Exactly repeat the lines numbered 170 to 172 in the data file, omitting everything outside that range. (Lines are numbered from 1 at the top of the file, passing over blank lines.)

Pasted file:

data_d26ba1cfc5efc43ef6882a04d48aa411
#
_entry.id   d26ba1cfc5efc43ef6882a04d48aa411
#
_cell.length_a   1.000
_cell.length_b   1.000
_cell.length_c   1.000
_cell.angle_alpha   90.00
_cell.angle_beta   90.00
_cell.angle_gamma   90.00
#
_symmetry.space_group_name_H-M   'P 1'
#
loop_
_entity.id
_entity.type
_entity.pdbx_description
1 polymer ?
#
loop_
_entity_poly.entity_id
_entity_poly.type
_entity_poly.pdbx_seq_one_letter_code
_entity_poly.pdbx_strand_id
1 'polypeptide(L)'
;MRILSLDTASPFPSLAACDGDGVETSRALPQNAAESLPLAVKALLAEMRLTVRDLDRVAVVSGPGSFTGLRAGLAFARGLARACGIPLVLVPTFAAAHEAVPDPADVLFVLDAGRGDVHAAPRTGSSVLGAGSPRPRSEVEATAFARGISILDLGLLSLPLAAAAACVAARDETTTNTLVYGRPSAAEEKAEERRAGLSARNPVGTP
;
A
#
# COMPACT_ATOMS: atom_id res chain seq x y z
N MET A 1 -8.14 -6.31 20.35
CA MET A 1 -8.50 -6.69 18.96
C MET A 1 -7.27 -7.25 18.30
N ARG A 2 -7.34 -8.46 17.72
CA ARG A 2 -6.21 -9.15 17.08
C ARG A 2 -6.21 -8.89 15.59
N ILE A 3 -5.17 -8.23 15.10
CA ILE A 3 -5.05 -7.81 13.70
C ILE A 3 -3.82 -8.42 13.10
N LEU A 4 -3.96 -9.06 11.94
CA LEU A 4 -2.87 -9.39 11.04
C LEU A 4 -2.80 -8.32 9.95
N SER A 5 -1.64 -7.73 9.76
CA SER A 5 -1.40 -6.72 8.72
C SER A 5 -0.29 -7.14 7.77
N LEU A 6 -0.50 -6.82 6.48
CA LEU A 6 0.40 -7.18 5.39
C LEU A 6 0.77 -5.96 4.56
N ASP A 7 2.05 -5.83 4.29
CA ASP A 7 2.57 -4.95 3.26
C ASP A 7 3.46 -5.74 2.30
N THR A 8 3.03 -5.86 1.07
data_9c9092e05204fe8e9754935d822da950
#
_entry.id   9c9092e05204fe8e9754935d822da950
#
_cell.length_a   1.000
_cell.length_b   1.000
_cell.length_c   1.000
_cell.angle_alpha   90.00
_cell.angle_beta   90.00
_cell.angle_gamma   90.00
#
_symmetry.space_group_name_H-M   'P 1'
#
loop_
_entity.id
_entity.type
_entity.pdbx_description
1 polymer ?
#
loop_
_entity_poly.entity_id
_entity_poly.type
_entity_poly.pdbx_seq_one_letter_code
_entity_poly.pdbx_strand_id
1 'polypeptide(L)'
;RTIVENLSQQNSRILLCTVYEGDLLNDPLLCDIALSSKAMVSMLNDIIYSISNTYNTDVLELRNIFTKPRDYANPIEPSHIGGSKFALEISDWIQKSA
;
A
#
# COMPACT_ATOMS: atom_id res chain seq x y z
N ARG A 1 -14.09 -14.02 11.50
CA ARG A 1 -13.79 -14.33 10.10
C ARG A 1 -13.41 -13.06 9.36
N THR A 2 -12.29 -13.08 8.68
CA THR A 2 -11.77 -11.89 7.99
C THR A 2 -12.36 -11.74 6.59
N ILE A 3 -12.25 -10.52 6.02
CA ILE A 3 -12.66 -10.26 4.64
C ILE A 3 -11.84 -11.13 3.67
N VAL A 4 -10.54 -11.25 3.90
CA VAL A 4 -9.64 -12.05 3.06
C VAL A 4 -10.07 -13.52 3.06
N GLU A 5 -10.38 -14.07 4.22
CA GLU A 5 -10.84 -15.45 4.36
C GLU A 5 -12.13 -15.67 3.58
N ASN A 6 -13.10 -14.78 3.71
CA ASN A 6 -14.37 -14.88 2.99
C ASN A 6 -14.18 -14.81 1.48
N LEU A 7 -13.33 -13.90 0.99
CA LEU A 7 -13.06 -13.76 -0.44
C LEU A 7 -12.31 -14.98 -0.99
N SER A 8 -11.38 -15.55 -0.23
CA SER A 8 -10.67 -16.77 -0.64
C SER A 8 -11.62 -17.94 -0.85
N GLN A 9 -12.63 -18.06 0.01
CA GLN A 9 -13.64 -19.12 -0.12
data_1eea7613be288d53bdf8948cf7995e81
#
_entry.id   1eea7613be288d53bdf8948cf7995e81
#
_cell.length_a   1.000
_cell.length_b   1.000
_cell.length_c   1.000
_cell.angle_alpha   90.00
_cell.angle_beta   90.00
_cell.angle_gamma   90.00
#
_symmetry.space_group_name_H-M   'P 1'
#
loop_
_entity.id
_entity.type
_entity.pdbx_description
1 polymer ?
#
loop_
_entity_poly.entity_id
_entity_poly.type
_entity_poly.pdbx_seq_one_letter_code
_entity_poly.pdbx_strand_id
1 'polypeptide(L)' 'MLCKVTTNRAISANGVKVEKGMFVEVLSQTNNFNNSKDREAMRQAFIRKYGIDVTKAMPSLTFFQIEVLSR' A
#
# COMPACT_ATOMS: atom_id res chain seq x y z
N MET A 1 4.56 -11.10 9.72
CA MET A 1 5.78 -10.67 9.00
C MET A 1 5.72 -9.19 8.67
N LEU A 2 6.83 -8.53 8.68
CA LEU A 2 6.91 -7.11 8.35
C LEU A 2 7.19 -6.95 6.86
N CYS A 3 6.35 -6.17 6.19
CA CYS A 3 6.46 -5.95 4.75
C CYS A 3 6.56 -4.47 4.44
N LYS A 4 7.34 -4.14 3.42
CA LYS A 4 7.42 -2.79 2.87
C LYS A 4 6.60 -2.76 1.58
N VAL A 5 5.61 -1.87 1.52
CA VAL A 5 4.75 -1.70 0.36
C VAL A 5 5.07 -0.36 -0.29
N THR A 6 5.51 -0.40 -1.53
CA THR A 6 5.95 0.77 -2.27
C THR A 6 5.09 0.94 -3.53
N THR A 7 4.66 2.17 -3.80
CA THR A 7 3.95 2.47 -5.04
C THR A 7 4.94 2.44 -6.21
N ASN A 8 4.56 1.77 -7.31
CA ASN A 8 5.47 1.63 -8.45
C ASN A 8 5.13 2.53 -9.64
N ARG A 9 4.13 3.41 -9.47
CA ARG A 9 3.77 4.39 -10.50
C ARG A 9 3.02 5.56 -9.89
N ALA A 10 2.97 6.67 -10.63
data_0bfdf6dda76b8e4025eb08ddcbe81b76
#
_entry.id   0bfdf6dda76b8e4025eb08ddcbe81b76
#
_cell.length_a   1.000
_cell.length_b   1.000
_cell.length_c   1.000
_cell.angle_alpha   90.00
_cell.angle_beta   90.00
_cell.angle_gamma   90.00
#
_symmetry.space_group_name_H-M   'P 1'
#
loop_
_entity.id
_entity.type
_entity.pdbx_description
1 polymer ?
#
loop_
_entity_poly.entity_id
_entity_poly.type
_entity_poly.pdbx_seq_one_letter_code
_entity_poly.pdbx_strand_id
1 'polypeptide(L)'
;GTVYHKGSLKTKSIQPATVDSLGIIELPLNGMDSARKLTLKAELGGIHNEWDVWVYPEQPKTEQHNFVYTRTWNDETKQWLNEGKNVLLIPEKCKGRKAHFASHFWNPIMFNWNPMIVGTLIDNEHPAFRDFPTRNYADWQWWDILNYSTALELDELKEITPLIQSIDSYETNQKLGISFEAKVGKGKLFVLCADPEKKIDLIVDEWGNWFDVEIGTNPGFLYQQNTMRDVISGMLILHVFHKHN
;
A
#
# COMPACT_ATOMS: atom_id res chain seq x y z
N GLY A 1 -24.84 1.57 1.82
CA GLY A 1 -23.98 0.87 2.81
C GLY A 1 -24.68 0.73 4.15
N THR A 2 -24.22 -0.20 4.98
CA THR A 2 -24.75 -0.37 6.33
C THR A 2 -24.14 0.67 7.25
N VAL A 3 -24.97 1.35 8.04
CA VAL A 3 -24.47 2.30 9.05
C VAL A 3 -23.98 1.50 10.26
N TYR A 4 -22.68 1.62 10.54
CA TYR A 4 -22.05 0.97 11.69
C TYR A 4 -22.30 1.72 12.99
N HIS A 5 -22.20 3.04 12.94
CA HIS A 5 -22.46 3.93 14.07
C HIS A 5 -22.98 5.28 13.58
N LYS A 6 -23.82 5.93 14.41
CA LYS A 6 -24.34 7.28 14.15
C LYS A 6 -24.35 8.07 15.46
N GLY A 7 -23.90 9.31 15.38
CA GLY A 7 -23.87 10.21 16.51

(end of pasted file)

_cell.length_c   1.000
_cell.angle_alpha   90.00
_cell.angle_beta   90.00